Skip to main content

Author: Evgen Domch

Pilot an Agile Project in Your Organization

As Agile is more suitable for software development, but not all companies are ready to move from Waterfall to Agile.

Waterfall has served many projects well and is still considered as a good methodology. It is used by many companies in their day to day work. Agile is a relatively new methodology in development with many advantages, but it is not always suitable for all project types.

Let’s elaborate an approach to starting an Agile Pilot project in your organization.

Select a Project

There are several important factors to consider when selecting a project:

  • Project size must be at least 4 weeks. This time is optimal to form a full feedback and understanding of the methodology itself. The optimal maximum size of the project is 12 weeks.
  • The project should be important, but not critical. Since this is a pilot project, it is very important to consider a project without mission-critical deliverables or outcomes with a clear and specific expectation of project success.
  • Stakeholder involvement is important to involve in the project the Project Manager, designers, developers, testers, and Business Analysts. Ensure feedback from all participants is elicited and documented.
  • The project selected should go through all stages of development such as initiation, discovery, concept, design, analysis, development, testing and implementation. This gives participants a broader perspective of how Agile works from the beginning of the project to the end of a project.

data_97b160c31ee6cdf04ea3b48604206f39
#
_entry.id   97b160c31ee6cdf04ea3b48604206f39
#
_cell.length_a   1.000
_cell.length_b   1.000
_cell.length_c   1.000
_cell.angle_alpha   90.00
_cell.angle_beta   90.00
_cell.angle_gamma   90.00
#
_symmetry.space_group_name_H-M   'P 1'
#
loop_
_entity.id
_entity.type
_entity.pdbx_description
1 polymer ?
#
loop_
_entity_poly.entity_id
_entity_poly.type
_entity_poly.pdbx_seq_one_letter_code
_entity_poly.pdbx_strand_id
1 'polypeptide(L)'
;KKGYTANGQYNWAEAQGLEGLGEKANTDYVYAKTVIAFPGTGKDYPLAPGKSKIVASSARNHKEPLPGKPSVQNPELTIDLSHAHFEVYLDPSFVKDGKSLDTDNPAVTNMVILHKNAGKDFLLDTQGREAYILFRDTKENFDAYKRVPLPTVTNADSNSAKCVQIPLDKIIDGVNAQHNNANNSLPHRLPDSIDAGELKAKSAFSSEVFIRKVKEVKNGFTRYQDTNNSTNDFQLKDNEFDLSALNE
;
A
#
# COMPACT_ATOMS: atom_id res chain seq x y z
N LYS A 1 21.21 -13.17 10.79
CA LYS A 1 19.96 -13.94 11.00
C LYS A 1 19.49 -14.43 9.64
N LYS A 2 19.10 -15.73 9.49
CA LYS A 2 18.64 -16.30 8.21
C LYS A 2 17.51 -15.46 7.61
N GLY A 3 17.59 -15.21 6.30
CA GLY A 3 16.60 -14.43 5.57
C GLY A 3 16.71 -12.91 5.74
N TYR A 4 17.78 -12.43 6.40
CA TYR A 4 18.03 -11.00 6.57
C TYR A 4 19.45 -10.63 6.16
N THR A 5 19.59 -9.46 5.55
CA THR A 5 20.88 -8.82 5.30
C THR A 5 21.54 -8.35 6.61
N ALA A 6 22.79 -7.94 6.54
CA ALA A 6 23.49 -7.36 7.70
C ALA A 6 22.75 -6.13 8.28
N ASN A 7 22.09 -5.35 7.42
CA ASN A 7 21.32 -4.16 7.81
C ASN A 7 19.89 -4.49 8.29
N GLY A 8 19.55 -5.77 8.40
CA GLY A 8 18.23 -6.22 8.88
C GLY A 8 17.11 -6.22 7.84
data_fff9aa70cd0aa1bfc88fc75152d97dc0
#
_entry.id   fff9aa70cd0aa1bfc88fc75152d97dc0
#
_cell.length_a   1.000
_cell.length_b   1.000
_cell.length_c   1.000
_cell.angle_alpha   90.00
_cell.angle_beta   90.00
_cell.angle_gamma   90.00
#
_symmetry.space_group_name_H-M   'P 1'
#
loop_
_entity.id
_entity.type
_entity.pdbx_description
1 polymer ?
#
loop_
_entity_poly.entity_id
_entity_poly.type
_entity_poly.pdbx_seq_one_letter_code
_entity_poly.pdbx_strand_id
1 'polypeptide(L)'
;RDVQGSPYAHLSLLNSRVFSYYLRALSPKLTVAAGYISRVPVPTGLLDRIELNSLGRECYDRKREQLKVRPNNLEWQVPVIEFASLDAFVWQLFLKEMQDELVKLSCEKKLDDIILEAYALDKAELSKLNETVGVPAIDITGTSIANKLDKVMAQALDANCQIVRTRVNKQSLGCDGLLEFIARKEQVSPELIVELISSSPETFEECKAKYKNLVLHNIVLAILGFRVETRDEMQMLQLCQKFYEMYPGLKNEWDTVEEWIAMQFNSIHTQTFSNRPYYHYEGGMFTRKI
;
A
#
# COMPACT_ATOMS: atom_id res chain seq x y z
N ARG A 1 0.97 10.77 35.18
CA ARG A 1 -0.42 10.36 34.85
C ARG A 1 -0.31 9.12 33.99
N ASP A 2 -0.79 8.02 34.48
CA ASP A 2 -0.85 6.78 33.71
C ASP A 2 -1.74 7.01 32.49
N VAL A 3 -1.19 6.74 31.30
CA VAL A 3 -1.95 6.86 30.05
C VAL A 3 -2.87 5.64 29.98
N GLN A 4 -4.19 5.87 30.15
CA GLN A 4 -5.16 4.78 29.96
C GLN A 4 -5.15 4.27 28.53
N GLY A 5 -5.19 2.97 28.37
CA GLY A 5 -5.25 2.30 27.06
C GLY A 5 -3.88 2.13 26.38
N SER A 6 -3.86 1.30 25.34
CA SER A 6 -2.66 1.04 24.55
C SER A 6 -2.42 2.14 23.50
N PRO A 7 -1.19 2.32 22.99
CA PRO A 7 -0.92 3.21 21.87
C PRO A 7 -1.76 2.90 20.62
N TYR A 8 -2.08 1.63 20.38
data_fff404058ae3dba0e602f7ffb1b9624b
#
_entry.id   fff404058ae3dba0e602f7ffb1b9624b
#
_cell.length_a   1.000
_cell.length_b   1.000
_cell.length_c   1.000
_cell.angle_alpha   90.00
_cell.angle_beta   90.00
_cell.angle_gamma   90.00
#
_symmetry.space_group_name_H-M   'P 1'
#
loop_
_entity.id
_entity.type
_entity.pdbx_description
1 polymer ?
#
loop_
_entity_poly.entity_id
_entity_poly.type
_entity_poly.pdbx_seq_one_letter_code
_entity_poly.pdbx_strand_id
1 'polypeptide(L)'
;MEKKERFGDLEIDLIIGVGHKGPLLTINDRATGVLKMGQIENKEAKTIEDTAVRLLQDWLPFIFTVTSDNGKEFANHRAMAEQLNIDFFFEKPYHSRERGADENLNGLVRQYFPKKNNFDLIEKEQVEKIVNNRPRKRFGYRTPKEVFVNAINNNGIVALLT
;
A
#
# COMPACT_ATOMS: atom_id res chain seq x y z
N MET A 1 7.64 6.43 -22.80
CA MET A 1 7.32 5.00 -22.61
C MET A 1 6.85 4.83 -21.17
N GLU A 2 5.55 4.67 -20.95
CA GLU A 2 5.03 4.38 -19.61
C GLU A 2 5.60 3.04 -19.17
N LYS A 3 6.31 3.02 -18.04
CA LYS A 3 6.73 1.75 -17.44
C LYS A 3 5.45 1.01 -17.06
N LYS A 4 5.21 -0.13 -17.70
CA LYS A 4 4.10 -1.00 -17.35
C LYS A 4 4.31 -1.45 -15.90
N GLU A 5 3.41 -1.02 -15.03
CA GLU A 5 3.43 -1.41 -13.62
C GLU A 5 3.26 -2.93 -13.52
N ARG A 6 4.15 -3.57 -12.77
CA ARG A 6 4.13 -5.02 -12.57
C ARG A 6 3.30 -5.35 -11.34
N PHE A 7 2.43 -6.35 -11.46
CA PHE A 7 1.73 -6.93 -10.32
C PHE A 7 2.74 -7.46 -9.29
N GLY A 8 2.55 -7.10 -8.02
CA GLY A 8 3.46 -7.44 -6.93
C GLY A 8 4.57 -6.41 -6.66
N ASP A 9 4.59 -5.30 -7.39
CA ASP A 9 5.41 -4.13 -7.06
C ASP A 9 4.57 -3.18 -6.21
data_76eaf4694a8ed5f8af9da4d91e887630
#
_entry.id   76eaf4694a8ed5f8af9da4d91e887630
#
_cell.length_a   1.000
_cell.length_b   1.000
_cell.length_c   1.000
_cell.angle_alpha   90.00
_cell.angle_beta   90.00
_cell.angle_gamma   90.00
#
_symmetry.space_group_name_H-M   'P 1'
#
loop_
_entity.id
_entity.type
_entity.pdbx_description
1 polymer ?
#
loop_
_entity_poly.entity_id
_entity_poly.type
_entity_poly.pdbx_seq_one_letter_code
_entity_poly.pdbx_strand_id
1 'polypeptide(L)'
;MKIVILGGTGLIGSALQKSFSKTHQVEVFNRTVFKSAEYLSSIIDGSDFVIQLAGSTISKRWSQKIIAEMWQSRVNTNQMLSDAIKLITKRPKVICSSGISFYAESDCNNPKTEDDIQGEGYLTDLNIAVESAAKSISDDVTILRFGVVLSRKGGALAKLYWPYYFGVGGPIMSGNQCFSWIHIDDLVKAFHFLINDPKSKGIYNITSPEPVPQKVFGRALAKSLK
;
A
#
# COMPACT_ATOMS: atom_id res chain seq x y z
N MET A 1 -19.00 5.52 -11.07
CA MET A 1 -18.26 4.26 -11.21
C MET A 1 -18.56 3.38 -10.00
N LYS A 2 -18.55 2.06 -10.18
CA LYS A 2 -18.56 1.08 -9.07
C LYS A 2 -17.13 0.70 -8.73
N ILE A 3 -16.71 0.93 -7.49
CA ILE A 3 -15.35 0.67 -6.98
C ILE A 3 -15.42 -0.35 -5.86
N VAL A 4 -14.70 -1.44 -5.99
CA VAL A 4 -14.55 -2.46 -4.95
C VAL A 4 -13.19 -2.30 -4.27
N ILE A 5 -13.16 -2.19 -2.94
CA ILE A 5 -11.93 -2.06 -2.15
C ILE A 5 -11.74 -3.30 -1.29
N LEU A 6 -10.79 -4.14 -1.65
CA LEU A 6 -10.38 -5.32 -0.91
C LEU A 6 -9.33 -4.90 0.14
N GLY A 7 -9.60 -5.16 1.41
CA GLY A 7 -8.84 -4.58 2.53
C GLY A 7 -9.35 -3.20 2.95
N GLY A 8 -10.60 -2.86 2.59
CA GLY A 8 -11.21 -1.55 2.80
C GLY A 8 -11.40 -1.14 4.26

Chose a Team

Perhaps this is the 2nd most important element in the first project experience is team member selection. Team members should have the skill sets and experience to be able to deliver the project outcomes and deliverables. Beginner or novice team members will have little knowledge of the potential solution will be a detriment to completing the project successfully for the first time in an Agile environment.

The team should want and be willing to implement a project using the Agile framework. Enthusiastic teams are more likely to be successful in implementing an Agile project for the first time.

Team members should also have a basic understanding of the Agile and Scrum methodologies or have used Agile and Scrum methodologies in a previous organization or role. Be careful to have a majority of team members with real experience with Agile on the pilot project. They will be able to help less experienced team members on how Agile and Scrum operates.

Formation of Roles

The next step will be the formation of the roles in the team. Key roles for an Agile team are:

  • Product Owner